Rate Hikes

City must meet a capital need

A 45 percent rate hike is in the pipeline for City of Hood River residents.

Come Jan. 14, citizens will have the opportunity to speak to the proposed sewer and water rate hikes that will come before the council. The increase would take effect Feb. 1.

The reasons for the increase are basically predicated on the long-term capital needs of the systems that bring tap water into our kitchens and take waste water away from our toilets.

The need for the rate increase is justified; the reasons the sewer fund is broke are wastewater under the bridge at this point. The expanded sewage treatment plant is up and running, it will serve the community for years to come, and the rate hikes are designed to pay off the resulting debt. The water increase is needed to replace a 75-year-old pipeline from the Mount Hood wells.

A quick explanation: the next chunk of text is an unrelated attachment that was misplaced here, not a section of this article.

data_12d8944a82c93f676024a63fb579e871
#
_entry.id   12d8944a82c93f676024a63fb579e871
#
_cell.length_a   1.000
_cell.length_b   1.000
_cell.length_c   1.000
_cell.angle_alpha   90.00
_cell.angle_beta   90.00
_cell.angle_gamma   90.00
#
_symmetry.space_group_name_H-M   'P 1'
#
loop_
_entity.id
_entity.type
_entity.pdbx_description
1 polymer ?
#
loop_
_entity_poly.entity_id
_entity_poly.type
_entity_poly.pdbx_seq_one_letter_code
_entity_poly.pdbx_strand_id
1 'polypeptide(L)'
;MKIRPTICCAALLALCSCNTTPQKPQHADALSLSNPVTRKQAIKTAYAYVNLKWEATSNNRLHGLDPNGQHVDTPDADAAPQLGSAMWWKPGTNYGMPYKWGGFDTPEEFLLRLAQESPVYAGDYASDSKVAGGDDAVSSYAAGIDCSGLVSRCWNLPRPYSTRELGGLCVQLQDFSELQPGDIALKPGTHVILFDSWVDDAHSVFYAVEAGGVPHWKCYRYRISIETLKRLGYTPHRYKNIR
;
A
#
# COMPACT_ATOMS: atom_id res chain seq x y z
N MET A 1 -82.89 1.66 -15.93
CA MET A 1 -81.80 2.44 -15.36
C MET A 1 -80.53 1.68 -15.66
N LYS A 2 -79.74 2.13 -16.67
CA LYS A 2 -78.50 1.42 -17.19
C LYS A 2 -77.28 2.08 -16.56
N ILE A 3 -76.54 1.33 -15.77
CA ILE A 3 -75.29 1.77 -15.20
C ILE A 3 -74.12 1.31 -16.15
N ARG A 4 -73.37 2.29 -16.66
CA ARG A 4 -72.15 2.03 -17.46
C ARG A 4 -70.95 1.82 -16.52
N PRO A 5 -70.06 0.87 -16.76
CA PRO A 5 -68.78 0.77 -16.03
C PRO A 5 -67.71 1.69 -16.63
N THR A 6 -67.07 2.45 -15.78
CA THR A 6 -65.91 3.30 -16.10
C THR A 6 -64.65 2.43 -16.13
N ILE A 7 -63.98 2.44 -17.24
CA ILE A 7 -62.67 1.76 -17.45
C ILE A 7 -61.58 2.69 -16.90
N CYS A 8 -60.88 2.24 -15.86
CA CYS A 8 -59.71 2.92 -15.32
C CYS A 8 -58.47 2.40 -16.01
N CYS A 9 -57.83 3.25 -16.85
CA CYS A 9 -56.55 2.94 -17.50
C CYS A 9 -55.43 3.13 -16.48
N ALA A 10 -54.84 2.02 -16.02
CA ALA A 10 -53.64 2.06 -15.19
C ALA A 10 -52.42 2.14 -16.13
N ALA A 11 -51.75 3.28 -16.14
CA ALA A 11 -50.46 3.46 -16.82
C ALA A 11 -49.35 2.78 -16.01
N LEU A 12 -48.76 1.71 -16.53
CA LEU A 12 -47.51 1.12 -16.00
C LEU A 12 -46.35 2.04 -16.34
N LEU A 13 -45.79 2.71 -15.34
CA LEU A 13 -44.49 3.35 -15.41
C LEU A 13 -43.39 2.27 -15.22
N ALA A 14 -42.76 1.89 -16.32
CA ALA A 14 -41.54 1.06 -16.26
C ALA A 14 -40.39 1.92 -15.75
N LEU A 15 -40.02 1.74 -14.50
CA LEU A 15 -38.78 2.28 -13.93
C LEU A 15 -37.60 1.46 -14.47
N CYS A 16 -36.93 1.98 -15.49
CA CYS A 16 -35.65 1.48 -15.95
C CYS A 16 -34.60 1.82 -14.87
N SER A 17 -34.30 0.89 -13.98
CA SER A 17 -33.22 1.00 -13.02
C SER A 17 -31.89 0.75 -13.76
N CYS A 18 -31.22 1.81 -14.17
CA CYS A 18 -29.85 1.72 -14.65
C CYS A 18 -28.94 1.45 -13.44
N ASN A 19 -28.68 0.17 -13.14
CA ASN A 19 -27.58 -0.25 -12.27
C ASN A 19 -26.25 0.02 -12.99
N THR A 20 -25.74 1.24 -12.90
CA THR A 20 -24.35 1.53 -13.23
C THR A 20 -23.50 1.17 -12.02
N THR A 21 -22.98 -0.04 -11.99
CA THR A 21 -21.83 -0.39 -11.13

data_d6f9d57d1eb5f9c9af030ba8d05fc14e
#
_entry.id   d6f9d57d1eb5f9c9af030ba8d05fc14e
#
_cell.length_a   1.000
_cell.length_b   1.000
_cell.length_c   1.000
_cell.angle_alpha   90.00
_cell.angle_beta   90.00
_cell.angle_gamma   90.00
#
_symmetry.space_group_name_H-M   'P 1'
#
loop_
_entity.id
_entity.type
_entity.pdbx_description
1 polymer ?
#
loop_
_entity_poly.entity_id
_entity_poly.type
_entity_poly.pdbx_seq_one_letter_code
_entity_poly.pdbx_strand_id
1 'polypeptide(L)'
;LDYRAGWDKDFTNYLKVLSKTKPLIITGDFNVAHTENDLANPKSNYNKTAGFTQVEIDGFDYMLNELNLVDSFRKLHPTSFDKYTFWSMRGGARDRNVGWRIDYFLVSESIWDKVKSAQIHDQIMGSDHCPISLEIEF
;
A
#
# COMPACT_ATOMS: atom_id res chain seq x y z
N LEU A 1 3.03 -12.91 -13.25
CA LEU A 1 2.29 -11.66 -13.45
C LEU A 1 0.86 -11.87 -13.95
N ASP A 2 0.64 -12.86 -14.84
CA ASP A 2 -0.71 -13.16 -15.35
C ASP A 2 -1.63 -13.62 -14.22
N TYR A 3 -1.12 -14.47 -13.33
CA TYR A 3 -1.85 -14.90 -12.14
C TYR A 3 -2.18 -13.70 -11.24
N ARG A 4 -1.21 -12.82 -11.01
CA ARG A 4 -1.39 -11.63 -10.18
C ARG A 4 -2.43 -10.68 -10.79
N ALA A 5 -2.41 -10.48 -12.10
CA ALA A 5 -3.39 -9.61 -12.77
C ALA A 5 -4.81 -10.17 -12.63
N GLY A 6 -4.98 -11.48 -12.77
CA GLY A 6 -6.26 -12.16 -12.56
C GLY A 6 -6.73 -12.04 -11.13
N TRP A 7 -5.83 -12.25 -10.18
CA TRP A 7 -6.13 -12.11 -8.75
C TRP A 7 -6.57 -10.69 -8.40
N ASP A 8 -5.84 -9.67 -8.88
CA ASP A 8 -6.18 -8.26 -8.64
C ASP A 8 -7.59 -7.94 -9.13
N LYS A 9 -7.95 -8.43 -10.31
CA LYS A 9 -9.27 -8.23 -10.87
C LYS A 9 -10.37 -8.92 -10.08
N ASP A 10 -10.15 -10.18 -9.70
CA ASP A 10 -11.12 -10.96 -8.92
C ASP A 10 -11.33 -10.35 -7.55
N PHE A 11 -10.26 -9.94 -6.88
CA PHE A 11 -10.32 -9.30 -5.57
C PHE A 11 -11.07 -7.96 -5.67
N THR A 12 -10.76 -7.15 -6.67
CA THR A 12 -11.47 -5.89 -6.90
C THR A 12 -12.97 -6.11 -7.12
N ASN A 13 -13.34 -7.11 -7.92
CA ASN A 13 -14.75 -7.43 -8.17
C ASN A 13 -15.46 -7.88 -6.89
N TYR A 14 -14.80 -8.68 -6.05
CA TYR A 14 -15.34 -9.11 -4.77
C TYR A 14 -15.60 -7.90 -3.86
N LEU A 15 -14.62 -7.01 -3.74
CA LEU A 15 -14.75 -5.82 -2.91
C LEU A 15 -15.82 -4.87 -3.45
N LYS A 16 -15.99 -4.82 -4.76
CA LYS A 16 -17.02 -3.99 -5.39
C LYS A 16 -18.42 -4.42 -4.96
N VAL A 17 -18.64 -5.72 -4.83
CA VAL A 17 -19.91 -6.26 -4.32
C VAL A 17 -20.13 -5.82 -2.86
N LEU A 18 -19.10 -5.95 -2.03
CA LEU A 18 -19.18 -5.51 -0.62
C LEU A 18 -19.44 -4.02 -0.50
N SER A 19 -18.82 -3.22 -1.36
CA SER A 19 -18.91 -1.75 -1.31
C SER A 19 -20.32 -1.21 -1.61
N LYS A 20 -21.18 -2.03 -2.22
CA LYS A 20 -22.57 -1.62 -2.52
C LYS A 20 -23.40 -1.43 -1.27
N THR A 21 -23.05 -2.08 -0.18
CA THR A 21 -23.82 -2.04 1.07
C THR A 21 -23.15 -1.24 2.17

It is notable that the city's financial analyst has recommended the city make annual rate hikes of 5 to 15 percent, varying between residential and commercial service. The public should be encouraged to speak to that possibility, as well as the Feb. 1 increase, at January's meeting.

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I Can't Keep Quiet singers at "Citizen Town Hall"

‘I can’t keep quiet,’ sing members of an impromptu choir in front of Hood River Middle School Saturday prior to the citizen town hall for questions to Rep. Greg Walden. The song addresses female empowerment generally and sexual violence implicitly, and gained prominence during the International Women’s Day events in January. The singers braved a sudden squall to finish their song and about 220 people gathered in HRMS auditorium, which will be the scene of the April 12 town hall with Rep. Greg Walden, at 3 p.m. Enlarge



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